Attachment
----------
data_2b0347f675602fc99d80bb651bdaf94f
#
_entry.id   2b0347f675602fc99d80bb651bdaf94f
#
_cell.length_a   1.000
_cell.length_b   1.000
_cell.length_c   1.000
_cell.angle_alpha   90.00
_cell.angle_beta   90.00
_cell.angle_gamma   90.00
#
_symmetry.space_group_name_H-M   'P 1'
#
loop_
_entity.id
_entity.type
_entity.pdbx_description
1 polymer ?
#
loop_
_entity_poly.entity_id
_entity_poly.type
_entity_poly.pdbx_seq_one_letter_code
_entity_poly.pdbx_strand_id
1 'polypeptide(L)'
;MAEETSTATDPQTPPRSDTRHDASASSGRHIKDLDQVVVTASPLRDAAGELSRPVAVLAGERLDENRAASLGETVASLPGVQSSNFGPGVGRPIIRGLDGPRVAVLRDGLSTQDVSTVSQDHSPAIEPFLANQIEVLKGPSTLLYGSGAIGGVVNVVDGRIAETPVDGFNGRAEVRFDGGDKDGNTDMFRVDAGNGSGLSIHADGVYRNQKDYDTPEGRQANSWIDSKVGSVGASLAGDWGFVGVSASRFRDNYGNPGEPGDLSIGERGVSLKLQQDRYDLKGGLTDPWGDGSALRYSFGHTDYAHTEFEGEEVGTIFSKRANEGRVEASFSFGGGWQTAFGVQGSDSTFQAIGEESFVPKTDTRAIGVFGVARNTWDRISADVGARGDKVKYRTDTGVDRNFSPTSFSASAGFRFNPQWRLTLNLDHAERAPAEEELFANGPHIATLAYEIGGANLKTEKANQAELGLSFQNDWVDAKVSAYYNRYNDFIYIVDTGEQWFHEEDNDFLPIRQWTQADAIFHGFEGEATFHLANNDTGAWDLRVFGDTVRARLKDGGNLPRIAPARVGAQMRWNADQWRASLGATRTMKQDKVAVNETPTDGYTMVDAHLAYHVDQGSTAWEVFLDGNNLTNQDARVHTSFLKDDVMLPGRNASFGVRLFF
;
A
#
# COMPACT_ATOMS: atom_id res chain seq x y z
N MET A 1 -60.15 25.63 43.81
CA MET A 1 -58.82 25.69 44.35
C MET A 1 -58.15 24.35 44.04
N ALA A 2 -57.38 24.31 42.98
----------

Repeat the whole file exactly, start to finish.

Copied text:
data_2b0347f675602fc99d80bb651bdaf94f
#
_entry.id   2b0347f675602fc99d80bb651bdaf94f
#
_cell.length_a   1.000
_cell.length_b   1.000
_cell.length_c   1.000
_cell.angle_alpha   90.00
_cell.angle_beta   90.00
_cell.angle_gamma   90.00
#
_symmetry.space_group_name_H-M   'P 1'
#
loop_
_entity.id
_entity.type
_entity.pdbx_description
1 polymer ?
#
loop_
_entity_poly.entity_id
_entity_poly.type
_entity_poly.pdbx_seq_one_letter_code
_entity_poly.pdbx_strand_id
1 'polypeptide(L)'
;MAEETSTATDPQTPPRSDTRHDASASSGRHIKDLDQVVVTASPLRDAAGELSRPVAVLAGERLDENRAASLGETVASLPGVQSSNFGPGVGRPIIRGLDGPRVAVLRDGLSTQDVSTVSQDHSPAIEPFLANQIEVLKGPSTLLYGSGAIGGVVNVVDGRIAETPVDGFNGRAEVRFDGGDKDGNTDMFRVDAGNGSGLSIHADGVYRNQKDYDTPEGRQANSWIDSKVGSVGASLAGDWGFVGVSASRFRDNYGNPGEPGDLSIGERGVSLKLQQDRYDLKGGLTDPWGDGSALRYSFGHTDYAHTEFEGEEVGTIFSKRANEGRVEASFSFGGGWQTAFGVQGSDSTFQAIGEESFVPKTDTRAIGVFGVARNTWDRISADVGARGDKVKYRTDTGVDRNFSPTSFSASAGFRFNPQWRLTLNLDHAERAPAEEELFANGPHIATLAYEIGGANLKTEKANQAELGLSFQNDWVDAKVSAYYNRYNDFIYIVDTGEQWFHEEDNDFLPIRQWTQADAIFHGFEGEATFHLANNDTGAWDLRVFGDTVRARLKDGGNLPRIAPARVGAQMRWNADQWRASLGATRTMKQDKVAVNETPTDGYTMVDAHLAYHVDQGSTAWEVFLDGNNLTNQDARVHTSFLKDDVMLPGRNASFGVRLFF
;
A
#
# COMPACT_ATOMS: atom_id res chain seq x y z
N MET A 1 -60.15 25.63 43.81
CA MET A 1 -58.82 25.69 44.35
C MET A 1 -58.15 24.35 44.04
N ALA A 2 -57.38 24.31 42.98